Freeman-Sheldon syndrome (FSS), also known as distal arthrogryposis type 2A, whistling-face syndrome, or windmill vane hand syndrome, is a rare genetic disorder which has been reported with both autosomal dominant and autosomal recessive inheritance patterns. Most cases, however, occur sporadically as a consequence of de novo mutations in the MYH3 gene. Some features of FSS are obvious at birth and primarily affect the face and both upper and lower limbs. Patients require numerous surgical procedures throughout their lives to correct for FSS-associated deformities. FSS patients may suffer from hearing loss or speech problems as a consequence of these deformities but are usually not intellectually impaired.
Freeman-Sheldon syndrome (FSS), originally termed craniocarpotarsal dystrophy by Freeman and Sheldon in their first description of the disease in 1938 , is a rare genetic disease caused primarily by either inherited or spontaneous mutations in the MYH3 gene, which codes for the skeletal muscle myosin heavy chain 3 protein . These mutations may disturb fetal muscle development and lead to characteristic contractures of both upper and lower limbs.
FSS is characterized by a "mask-like" face with a prominent forehead, hypertelorism, microstomia with pouting lips resembling a whistling mouth, midface hypoplasia, blepharophimosis, ptosis, a long philtrum, pronounced nasolabial folds, full cheeks, deep-set eyes, down-slanting palpebral fissures, strabismus, and an "H" or "V" shaped chin dimple. Patients may also present with microglossia, micrognathia, and a high-arched palate. The combination of these manifestations leads to an increased susceptibility to dental crowding, dysphagia, failure to thrive, and impaired speech . FSS can present only with orofacial features .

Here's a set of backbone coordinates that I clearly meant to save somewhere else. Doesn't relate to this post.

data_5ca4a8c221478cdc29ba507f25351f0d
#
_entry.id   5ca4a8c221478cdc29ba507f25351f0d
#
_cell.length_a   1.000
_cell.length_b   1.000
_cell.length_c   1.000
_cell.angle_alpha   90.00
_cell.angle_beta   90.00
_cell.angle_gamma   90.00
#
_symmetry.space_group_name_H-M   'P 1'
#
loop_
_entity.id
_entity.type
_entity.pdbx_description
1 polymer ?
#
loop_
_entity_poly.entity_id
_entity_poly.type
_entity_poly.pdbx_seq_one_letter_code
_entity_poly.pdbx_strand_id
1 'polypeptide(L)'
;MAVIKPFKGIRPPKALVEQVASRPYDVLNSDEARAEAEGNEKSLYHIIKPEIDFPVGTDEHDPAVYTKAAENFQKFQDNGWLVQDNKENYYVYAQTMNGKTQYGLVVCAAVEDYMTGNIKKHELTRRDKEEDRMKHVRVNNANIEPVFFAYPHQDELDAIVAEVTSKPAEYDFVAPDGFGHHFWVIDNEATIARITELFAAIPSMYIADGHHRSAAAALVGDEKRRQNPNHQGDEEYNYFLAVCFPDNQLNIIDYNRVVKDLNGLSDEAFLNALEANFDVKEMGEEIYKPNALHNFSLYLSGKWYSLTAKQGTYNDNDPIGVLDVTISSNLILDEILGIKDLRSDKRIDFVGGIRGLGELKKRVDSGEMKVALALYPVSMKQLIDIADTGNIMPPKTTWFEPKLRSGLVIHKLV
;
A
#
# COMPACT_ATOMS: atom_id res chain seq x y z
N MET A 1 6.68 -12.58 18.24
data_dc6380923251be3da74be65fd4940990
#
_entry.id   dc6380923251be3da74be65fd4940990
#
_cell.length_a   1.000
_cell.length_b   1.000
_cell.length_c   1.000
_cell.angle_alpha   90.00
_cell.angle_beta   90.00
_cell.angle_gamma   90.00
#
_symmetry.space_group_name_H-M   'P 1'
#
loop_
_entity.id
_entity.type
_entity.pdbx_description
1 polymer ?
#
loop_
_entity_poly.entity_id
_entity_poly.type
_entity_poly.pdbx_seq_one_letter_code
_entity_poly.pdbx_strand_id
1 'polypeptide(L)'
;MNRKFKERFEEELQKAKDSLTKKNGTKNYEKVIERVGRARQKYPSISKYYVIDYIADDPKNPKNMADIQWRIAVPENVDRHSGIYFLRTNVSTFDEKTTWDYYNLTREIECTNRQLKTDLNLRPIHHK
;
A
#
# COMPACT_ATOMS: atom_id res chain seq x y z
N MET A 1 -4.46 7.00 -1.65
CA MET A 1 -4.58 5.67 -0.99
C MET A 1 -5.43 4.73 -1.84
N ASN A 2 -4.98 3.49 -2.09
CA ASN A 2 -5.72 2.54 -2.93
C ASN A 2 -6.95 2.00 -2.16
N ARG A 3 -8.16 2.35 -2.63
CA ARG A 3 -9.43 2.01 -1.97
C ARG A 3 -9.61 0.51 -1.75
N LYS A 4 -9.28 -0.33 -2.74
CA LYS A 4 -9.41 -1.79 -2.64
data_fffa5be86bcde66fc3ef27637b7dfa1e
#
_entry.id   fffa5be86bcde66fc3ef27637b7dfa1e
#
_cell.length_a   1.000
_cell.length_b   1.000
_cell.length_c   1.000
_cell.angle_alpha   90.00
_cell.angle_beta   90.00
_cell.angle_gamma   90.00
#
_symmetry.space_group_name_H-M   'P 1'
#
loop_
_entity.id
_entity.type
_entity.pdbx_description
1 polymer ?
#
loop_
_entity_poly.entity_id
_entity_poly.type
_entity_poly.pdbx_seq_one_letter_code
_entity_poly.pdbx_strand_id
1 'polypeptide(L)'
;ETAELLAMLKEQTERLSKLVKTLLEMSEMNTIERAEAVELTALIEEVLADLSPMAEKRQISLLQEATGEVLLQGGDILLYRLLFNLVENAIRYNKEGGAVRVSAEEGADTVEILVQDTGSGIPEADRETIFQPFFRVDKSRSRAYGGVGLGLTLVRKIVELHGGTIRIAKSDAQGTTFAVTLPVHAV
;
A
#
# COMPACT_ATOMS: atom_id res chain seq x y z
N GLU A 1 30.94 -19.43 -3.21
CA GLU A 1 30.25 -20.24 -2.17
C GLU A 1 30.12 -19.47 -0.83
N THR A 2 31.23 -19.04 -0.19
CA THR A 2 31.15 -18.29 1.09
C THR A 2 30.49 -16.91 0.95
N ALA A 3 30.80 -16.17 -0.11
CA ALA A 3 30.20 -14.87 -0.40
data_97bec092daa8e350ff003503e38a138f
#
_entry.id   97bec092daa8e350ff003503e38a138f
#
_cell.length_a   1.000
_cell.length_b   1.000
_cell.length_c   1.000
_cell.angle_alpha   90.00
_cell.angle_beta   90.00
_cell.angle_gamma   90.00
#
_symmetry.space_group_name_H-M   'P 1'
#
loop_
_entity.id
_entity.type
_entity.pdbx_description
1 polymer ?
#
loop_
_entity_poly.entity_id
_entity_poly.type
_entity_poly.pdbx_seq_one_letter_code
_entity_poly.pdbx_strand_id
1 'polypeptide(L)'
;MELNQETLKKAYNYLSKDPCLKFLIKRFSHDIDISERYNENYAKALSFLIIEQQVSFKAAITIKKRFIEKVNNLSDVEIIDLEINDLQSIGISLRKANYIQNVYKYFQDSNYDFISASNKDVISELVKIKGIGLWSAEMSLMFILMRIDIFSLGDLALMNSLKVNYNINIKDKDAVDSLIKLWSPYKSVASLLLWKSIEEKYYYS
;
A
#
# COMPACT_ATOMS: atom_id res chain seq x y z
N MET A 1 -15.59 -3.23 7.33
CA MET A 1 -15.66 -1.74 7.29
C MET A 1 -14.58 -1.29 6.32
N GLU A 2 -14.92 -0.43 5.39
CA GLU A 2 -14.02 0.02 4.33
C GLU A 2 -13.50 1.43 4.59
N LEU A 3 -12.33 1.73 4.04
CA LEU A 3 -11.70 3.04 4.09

Most frequent limb-associated deformities are camptodactyly, a "windmill vane hand" in which all of the fingers are angled outward toward the fifth finger, and talipes eqinovarus. Affected individuals may also suffer from scoliosis. Speech and motor development are delayed .
Building an FSS diagnosis requires a multidisciplinary approach. Prenatal ultrasonography can raise the first suspicion if the test reveals joint deformities. In such a case, parents should be prepared for the special requirements of their child. Postnatal diagnosis requires a thorough clinical examination with a special focus on a potential misdiagnosis for Sheldon-Hall syndrome (SHS), which shares significant phenotypical overlap with FSS . FSS can be distinguished from SHS by the presence of pouting lips, prominent nasolabial folds, and the characteristic chin dimple . Genetic testing is required to confirm the provisional FSS diagnosis.
Newborns affected by FSS will most likely suffer from feeding difficulties. CT imaging may be used to determine the severity of orofacial disorders. Electromyography (EMG) can be used to prove muscle hypoplasia and a muscle biopsy will reveal accumulated fibrous connective tissue  .
FSS patients require numerous corrective surgeries to correct FSS-associated malformations, some of which should be carried out in early life, e.g. commissurotomy to overcome feeding problems . A frequent complication apart from difficult intubation in these necessary procedures is malignant hyperthermia initiated by the use of volatile anesthetics, which affects about 16% of FSS patients and can lead to acute renal failure and death   .